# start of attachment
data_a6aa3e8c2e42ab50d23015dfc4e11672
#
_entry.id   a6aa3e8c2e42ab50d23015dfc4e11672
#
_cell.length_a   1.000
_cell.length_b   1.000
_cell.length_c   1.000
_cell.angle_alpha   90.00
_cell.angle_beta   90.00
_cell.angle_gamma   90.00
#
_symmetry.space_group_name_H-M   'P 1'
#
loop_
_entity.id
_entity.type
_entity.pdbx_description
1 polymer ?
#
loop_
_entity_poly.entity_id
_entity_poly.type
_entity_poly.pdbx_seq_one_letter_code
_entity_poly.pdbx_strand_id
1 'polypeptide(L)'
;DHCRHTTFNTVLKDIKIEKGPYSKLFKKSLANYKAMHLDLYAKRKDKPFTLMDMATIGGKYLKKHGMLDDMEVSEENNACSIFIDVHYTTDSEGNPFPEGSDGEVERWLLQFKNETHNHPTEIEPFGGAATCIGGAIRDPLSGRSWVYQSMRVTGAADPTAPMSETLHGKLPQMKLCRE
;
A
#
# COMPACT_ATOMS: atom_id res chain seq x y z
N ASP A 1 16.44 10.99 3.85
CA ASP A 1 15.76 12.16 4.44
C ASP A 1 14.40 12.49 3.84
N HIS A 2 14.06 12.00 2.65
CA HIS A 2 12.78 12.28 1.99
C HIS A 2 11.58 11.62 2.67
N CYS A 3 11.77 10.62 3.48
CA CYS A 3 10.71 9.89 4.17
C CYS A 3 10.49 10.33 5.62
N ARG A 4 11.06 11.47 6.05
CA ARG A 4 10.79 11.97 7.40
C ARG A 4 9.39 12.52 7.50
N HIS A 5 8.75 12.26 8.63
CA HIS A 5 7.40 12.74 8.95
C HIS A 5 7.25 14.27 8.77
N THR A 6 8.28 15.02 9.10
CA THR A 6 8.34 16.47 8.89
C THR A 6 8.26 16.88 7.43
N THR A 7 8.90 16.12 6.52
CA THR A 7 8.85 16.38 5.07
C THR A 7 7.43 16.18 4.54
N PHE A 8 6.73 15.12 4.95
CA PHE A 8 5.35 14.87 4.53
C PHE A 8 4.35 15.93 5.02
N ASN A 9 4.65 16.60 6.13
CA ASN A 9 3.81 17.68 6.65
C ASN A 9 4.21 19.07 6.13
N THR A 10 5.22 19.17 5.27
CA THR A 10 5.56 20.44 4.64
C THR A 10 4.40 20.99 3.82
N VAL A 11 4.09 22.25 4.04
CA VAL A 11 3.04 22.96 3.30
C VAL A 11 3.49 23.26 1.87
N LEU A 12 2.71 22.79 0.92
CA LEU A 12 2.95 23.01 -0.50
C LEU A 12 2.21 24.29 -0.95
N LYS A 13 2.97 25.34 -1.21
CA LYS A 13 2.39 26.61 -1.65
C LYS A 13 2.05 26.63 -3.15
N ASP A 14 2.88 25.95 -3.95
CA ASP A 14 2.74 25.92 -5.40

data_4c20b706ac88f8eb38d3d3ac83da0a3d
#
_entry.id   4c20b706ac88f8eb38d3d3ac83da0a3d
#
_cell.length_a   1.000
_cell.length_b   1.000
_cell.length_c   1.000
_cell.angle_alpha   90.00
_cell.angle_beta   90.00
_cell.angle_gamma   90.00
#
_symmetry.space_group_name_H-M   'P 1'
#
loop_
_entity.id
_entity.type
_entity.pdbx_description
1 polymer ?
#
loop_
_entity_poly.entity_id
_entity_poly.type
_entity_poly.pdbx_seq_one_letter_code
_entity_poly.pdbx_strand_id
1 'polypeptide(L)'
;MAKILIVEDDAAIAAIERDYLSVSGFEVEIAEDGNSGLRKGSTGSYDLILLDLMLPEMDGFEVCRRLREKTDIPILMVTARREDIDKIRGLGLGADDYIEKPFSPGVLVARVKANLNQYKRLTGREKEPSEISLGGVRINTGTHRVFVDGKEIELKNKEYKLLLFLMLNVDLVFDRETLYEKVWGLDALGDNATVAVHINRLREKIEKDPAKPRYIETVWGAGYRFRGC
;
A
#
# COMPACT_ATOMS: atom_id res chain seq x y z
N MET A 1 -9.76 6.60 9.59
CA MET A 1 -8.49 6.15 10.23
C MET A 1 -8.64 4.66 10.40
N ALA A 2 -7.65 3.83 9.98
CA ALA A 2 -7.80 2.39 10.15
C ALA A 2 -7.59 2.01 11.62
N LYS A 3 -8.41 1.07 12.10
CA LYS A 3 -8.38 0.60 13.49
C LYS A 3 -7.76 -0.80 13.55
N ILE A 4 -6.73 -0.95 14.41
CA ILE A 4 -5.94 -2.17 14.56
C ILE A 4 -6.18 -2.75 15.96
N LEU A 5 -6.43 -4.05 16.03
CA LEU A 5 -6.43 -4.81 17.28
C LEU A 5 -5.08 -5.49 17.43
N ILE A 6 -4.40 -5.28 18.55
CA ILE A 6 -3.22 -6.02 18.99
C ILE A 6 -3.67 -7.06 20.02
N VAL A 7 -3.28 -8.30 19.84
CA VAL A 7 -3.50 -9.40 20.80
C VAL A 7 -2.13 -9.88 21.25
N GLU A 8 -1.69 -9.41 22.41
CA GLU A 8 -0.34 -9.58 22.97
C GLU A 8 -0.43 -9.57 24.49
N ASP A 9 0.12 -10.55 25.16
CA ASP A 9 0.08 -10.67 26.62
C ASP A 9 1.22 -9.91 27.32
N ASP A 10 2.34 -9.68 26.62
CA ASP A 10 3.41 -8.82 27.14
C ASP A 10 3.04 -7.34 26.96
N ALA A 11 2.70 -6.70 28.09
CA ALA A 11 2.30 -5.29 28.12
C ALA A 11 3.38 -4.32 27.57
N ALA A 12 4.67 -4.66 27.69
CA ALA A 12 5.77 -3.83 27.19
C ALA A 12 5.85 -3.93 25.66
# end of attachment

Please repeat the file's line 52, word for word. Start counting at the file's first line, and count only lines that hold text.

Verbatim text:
N PHE A 8 6.73 15.12 4.95